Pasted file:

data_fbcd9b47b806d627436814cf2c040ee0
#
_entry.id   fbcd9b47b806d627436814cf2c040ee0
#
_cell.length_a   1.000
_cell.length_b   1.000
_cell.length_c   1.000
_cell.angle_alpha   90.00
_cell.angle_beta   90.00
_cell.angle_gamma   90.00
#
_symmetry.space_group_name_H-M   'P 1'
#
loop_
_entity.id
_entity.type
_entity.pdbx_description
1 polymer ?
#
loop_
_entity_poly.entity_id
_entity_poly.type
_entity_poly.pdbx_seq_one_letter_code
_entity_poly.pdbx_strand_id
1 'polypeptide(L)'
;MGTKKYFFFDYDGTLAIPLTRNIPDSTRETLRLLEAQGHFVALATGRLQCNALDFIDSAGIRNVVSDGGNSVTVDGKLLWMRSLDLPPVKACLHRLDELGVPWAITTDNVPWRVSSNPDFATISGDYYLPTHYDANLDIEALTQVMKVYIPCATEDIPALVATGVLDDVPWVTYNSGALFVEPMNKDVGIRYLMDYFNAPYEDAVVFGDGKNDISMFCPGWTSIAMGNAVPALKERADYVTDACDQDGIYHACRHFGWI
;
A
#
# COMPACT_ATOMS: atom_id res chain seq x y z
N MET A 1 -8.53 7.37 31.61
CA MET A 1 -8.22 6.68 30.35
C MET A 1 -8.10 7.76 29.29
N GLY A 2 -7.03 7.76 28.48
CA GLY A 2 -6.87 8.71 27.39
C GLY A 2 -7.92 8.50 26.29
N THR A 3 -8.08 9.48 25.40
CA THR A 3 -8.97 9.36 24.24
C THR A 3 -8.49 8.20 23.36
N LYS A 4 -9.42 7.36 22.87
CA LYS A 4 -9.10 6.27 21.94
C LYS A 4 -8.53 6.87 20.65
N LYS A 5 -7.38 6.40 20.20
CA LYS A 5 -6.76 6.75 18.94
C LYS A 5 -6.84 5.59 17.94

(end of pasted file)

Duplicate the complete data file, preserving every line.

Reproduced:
data_fbcd9b47b806d627436814cf2c040ee0
#
_entry.id   fbcd9b47b806d627436814cf2c040ee0
#
_cell.length_a   1.000
_cell.length_b   1.000
_cell.length_c   1.000
_cell.angle_alpha   90.00
_cell.angle_beta   90.00
_cell.angle_gamma   90.00
#
_symmetry.space_group_name_H-M   'P 1'
#
loop_
_entity.id
_entity.type
_entity.pdbx_description
1 polymer ?
#
loop_
_entity_poly.entity_id
_entity_poly.type
_entity_poly.pdbx_seq_one_letter_code
_entity_poly.pdbx_strand_id
1 'polypeptide(L)'
;MGTKKYFFFDYDGTLAIPLTRNIPDSTRETLRLLEAQGHFVALATGRLQCNALDFIDSAGIRNVVSDGGNSVTVDGKLLWMRSLDLPPVKACLHRLDELGVPWAITTDNVPWRVSSNPDFATISGDYYLPTHYDANLDIEALTQVMKVYIPCATEDIPALVATGVLDDVPWVTYNSGALFVEPMNKDVGIRYLMDYFNAPYEDAVVFGDGKNDISMFCPGWTSIAMGNAVPALKERADYVTDACDQDGIYHACRHFGWI
;
A
#
# COMPACT_ATOMS: atom_id res chain seq x y z
N MET A 1 -8.53 7.37 31.61
CA MET A 1 -8.22 6.68 30.35
C MET A 1 -8.10 7.76 29.29
N GLY A 2 -7.03 7.76 28.48
CA GLY A 2 -6.87 8.71 27.39
C GLY A 2 -7.92 8.50 26.29
N THR A 3 -8.08 9.48 25.40
CA THR A 3 -8.97 9.36 24.24
C THR A 3 -8.49 8.20 23.36
N LYS A 4 -9.42 7.36 22.87
CA LYS A 4 -9.10 6.27 21.94
C LYS A 4 -8.53 6.87 20.65
N LYS A 5 -7.38 6.40 20.20
CA LYS A 5 -6.76 6.75 18.94
C LYS A 5 -6.84 5.59 17.94